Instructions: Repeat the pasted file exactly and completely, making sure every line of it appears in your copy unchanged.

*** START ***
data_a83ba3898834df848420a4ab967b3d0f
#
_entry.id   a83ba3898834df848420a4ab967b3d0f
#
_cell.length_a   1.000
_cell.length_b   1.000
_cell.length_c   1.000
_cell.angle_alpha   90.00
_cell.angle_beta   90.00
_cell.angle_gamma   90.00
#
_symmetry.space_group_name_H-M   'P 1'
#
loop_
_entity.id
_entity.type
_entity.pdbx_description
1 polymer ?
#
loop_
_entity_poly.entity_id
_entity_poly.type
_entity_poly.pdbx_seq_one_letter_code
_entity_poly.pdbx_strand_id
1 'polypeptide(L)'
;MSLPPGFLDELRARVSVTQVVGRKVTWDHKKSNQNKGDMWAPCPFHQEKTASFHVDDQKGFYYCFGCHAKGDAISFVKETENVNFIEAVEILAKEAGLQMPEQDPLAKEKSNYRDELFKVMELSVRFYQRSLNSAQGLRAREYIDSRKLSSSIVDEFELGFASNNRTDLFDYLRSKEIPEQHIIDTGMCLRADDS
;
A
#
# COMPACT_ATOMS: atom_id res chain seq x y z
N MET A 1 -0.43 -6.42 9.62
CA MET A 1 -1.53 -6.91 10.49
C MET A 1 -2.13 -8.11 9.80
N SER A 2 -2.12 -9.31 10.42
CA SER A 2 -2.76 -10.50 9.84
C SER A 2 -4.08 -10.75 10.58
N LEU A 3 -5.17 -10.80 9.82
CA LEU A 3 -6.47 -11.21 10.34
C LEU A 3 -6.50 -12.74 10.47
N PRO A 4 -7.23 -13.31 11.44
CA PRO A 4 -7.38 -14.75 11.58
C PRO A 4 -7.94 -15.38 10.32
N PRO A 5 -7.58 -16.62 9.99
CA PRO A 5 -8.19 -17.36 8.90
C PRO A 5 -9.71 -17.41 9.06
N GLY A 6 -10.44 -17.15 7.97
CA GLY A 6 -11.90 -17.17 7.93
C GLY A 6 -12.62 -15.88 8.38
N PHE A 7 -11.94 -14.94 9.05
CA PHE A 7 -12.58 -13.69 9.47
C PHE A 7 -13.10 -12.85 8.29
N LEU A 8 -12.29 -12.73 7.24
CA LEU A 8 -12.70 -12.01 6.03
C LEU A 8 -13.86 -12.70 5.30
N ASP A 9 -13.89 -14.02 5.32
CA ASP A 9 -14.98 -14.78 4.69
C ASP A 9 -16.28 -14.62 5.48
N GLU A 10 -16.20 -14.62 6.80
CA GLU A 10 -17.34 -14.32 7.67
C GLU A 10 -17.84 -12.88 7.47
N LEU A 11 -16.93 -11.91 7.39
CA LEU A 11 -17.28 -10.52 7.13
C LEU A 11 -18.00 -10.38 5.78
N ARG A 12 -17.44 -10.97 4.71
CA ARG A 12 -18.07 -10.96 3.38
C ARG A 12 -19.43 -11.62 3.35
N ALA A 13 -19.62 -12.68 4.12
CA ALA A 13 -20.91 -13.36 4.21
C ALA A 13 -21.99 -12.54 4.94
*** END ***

data_a83ba3898834df848420a4ab967b3d0f
#
_entry.id   a83ba3898834df848420a4ab967b3d0f
#
_cell.length_a   1.000
_cell.length_b   1.000
_cell.length_c   1.000
_cell.angle_alpha   90.00
_cell.angle_beta   90.00
_cell.angle_gamma   90.00
#
_symmetry.space_group_name_H-M   'P 1'
#
loop_
_entity.id
_entity.type
_entity.pdbx_description
1 polymer ?
#
loop_
_entity_poly.entity_id
_entity_poly.type
_entity_poly.pdbx_seq_one_letter_code
_entity_poly.pdbx_strand_id
1 'polypeptide(L)'
;MSLPPGFLDELRARVSVTQVVGRKVTWDHKKSNQNKGDMWAPCPFHQEKTASFHVDDQKGFYYCFGCHAKGDAISFVKETENVNFIEAVEILAKEAGLQMPEQDPLAKEKSNYRDELFKVMELSVRFYQRSLNSAQGLRAREYIDSRKLSSSIVDEFELGFASNNRTDLFDYLRSKEIPEQHIIDTGMCLRADDS
;
A
#
# COMPACT_ATOMS: atom_id res chain seq x y z
N MET A 1 -0.43 -6.42 9.62
CA MET A 1 -1.53 -6.91 10.49
C MET A 1 -2.13 -8.11 9.80
N SER A 2 -2.12 -9.31 10.42
CA SER A 2 -2.76 -10.50 9.84
C SER A 2 -4.08 -10.75 10.58
N LEU A 3 -5.17 -10.80 9.82
CA LEU A 3 -6.47 -11.21 10.34
C LEU A 3 -6.50 -12.74 10.47
N PRO A 4 -7.23 -13.31 11.44
CA PRO A 4 -7.38 -14.75 11.58
C PRO A 4 -7.94 -15.38 10.32
N PRO A 5 -7.58 -16.62 9.99
CA PRO A 5 -8.19 -17.36 8.90
C PRO A 5 -9.71 -17.41 9.06
N GLY A 6 -10.44 -17.15 7.97
CA GLY A 6 -11.90 -17.17 7.93
C GLY A 6 -12.62 -15.88 8.38
N PHE A 7 -11.94 -14.94 9.05
CA PHE A 7 -12.58 -13.69 9.47
C PHE A 7 -13.10 -12.85 8.29
N LEU A 8 -12.29 -12.73 7.24
CA LEU A 8 -12.70 -12.01 6.03
C LEU A 8 -13.86 -12.70 5.30
N ASP A 9 -13.89 -14.02 5.32
CA ASP A 9 -14.98 -14.78 4.69
C ASP A 9 -16.28 -14.62 5.48
N GLU A 10 -16.20 -14.62 6.80
CA GLU A 10 -17.34 -14.32 7.67
C GLU A 10 -17.84 -12.88 7.47
N LEU A 11 -16.93 -11.91 7.39
CA LEU A 11 -17.28 -10.52 7.13
C LEU A 11 -18.00 -10.38 5.78
N ARG A 12 -17.44 -10.97 4.71
CA ARG A 12 -18.07 -10.96 3.38
C ARG A 12 -19.43 -11.62 3.35
N ALA A 13 -19.62 -12.68 4.12
CA ALA A 13 -20.91 -13.36 4.21
C ALA A 13 -21.99 -12.54 4.94